• Time To Apply: 1h 2m


I was actually disappointed with the quality of finish on this one. It didn't have the gloss finish I'd hoped for and it was quite pitted.

The surface is semi gloss but you can see some deep pitting that reveals some of the white eggshell paint beneath. The texture on the surface is similar to orange peal too.

Overall I would give this method 2 out of 5 stars.

Step 7: Method: Acrylic Primer

Acrylic primer has been a high recommendation from a lot of people. I have used primers and undercoats before but they have always seemed watery and thin. I've never used an acrylic primer though.

Its easily applied with the roller and it can be sprayed too. Each coat took 30 mins to dry and after sanding it felt nice and smooth.

  • Cost: £0.60 per 100ml
  • Coats: 2
  • Time To Apply: 1h 2m


The finish on the surface appeared even but did have some pitting. There was a semi gloss shine to it.

The pitting and texture is quite noticeable. Orange peel feeling like the eggshell paint but no as severe.

Overall I would give this method 3 out of 5 stars.

Step 8: Method: PVA Glue

I've heard PVA used a lot to seal MDF so putting it to the test will be interesting to see the results.

I was advised to water down the PVA glue to the consistency of milk. So I did that but I also tried to apply the PVA neat to see if there was any difference. Both methods took an age to dry. I had to apply 4 coats of each before I got it to feel relatively smooth.

  • Cost: £0.30 per 100ml
  • Coats: 4
  • Time To Apply: 3h 36m


The resulting surfaces after the paint was applied wasn't great. Both sides, the watered down and the neat PVA looked very similar.

The texture was rough, pitted and raw feeling. It felt like the MDF wasn't sealed even after the 4 coats being applied. I didn't notice much of a difference between the watered down and neat PVA methods.

Overall I would give this method 2 out of 5 stars.

Step 9: Method: MDF Sealer

MDF sealer is a method I have tried myself in the past and I wasn't impressed by it.

Its a really thin consistency and is soaked up a lot by the MDF because of this. Very similar application to the watered down PVA. It also took an age to apply and dry. 4 coats being needed again. It did however feel smoother than the PVA glue.

  • Cost: £1.31 per 100ml
  • Coats: 4
  • Time To Apply: 3h 36m


After the top coats of paint were applied the surface was smother to the touch than PVA glue but the finish still wasn't as glossy as I'd hoped.

The texture was still quite pitted and while it was smoother than the PVA glue, it still was textured like raw MDF. The gloss was improved with this method though.

Overall I would give this method 3 out of 5 stars.

Step 10: Method: Control - Just Paint

As a control I wanted to try just paint as both and see how it compares. I used it as the undercoating method and for the top coats.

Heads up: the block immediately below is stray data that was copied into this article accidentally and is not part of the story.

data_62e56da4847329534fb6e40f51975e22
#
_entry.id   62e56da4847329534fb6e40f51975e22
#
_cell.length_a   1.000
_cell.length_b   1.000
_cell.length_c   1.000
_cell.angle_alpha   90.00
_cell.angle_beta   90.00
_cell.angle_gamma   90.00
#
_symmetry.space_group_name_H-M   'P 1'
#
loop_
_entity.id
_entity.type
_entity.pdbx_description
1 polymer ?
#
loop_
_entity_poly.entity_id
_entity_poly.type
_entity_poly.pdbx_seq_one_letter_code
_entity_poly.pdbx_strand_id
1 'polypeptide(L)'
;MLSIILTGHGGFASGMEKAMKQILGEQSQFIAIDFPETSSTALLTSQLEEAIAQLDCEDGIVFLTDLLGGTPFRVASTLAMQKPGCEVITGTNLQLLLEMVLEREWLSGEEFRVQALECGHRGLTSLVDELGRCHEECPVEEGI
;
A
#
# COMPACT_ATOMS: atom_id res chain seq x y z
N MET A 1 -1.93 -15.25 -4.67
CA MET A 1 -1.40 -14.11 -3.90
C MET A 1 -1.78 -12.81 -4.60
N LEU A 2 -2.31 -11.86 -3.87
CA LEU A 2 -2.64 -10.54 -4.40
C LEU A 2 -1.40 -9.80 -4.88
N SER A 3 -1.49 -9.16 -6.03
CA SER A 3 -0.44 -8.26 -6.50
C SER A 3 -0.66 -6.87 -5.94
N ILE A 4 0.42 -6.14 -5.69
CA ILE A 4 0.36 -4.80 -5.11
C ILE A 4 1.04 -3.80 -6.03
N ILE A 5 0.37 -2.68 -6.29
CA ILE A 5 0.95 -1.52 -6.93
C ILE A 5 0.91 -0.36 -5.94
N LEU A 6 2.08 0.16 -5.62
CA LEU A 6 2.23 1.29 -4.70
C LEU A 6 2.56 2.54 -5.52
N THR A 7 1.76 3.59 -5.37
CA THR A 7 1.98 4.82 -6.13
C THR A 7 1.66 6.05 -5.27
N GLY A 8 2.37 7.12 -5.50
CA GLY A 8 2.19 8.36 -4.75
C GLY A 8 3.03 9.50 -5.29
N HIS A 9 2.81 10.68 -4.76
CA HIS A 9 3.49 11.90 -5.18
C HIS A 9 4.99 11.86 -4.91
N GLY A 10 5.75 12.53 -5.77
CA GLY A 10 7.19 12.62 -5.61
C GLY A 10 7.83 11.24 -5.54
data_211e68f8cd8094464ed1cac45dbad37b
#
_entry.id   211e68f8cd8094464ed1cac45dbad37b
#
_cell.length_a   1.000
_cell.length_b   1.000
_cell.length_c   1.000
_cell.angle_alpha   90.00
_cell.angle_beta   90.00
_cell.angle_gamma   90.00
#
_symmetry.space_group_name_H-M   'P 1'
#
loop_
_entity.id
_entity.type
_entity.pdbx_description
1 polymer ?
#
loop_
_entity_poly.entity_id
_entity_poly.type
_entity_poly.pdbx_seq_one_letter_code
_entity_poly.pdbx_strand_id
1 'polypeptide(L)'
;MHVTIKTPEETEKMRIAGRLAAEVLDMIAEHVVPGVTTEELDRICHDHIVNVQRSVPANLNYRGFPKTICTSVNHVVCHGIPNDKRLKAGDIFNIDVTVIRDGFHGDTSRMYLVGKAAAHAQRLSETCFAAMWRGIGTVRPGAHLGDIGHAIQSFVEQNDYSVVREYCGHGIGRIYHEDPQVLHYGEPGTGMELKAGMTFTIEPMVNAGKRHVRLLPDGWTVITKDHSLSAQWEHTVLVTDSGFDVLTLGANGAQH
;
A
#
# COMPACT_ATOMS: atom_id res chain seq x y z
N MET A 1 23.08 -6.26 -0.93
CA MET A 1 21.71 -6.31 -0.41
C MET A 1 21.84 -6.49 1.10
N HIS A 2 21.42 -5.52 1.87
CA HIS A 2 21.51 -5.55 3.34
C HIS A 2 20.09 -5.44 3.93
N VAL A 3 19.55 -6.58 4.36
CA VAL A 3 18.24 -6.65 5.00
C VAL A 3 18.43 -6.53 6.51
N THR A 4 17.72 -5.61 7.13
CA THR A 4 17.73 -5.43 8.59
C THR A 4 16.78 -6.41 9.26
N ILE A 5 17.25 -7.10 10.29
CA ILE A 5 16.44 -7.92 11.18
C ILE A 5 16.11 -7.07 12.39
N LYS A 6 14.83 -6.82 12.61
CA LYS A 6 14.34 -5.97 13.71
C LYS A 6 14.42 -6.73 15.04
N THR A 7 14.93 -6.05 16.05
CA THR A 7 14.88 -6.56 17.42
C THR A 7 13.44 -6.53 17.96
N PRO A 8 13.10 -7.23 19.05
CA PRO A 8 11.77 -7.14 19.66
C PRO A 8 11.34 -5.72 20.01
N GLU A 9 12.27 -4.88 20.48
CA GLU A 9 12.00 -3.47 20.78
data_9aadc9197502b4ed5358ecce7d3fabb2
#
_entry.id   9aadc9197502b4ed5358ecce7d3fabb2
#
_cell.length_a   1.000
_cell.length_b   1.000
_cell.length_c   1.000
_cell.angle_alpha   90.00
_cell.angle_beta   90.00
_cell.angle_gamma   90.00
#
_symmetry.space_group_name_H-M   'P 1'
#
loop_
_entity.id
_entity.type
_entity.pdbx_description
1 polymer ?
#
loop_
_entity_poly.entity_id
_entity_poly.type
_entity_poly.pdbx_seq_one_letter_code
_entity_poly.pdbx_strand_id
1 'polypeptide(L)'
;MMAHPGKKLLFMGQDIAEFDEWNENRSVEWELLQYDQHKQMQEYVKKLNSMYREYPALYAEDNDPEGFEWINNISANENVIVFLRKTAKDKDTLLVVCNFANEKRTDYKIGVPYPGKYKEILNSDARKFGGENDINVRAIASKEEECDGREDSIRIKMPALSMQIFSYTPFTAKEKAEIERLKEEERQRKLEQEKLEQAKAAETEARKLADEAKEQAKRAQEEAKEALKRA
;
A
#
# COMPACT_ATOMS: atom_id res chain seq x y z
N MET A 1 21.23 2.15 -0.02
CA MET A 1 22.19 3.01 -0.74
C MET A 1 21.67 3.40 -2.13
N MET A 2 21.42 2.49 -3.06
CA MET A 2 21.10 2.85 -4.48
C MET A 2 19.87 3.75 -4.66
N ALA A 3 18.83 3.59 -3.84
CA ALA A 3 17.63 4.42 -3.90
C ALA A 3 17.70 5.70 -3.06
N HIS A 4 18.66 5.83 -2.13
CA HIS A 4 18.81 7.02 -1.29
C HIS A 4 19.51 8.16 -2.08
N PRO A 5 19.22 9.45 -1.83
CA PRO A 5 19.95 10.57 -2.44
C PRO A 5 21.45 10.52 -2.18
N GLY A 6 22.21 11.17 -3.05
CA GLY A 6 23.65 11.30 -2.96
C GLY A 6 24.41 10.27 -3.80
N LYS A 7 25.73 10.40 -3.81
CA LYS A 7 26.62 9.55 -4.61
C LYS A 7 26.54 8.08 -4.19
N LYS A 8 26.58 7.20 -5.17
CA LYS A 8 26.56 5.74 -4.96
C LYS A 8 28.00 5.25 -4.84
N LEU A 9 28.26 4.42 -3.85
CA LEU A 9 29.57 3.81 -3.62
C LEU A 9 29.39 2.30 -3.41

As you can imagine its really easy to apply. Each coat took 30 mins to dry. I applied 4 coats and stopped at that point. I thought 4 under coats would make it a fair comparison with the other methods. It felt quite rough.

  • Cost: £1.98 per 100ml
  • Coats: 4
  • Time To Apply: 2h 40s


After adding the top coats the finish was better than expected. Still not great, but better than I thought.

It felt relatively smooth although you could see areas where the MDF was showing its texture. The gloss was quite good too.

Overall I would give this method 3 out of 5 stars.

Step 11: The Final Verdicts

The Cheapest Method

- Acrylic Primer -

On paper, the Iron and the PVA glue where the 2 cheapest methods. When I take into consideration the extra top coats they would require though I have to give the cheapest method to Acrylic Primer. Cheap and relatively quick to apply. It provides a good finish too.

The Quickest Method
- Edge Banding -

The blowtorch and iron where the quickest on paper but taking in to account the extra top coats you would need to apply I had to give the quickest method to edge banding. Fast to apply and gives a fantastic finish.

The Quality Method
- Edge Banding -

I gave it the highest star rating and for good reason. Edge banding gave the best finish. I would like to mention that wood filler gave a great finish too so it's a very close second but I have to give the quality finish to edge banding.

Step 12: Closing Thoughts

After taking into account all the different methods I will be using 3 in particular moving forward. I'll be using edge banding and/or wood filler when the edge of MDF will be a prominent feature of a project. I'm not a fan of the costs involved but the finish quality would be worth it for important projects. I would use edge banding on flat edges and wood filler on edges that have a profile like a round over or a chamfer as edge banding would be awkward to apply to those edges.

For basic sealing of MDF edges I'll be using acrylic primer. I did hold out hope for my suggestion of eggshell paint but acrylic primer is cheaper and gives a better finish. It will be ideal for the projects that aren't as crucial. Edges that wont be easily seen or projects that don't require such a high quality finish.

But what do you think? I hope you found these tests helpful. Painting MDF is a pain but I think these tests have shed some light different options available and the costs/times involved with each.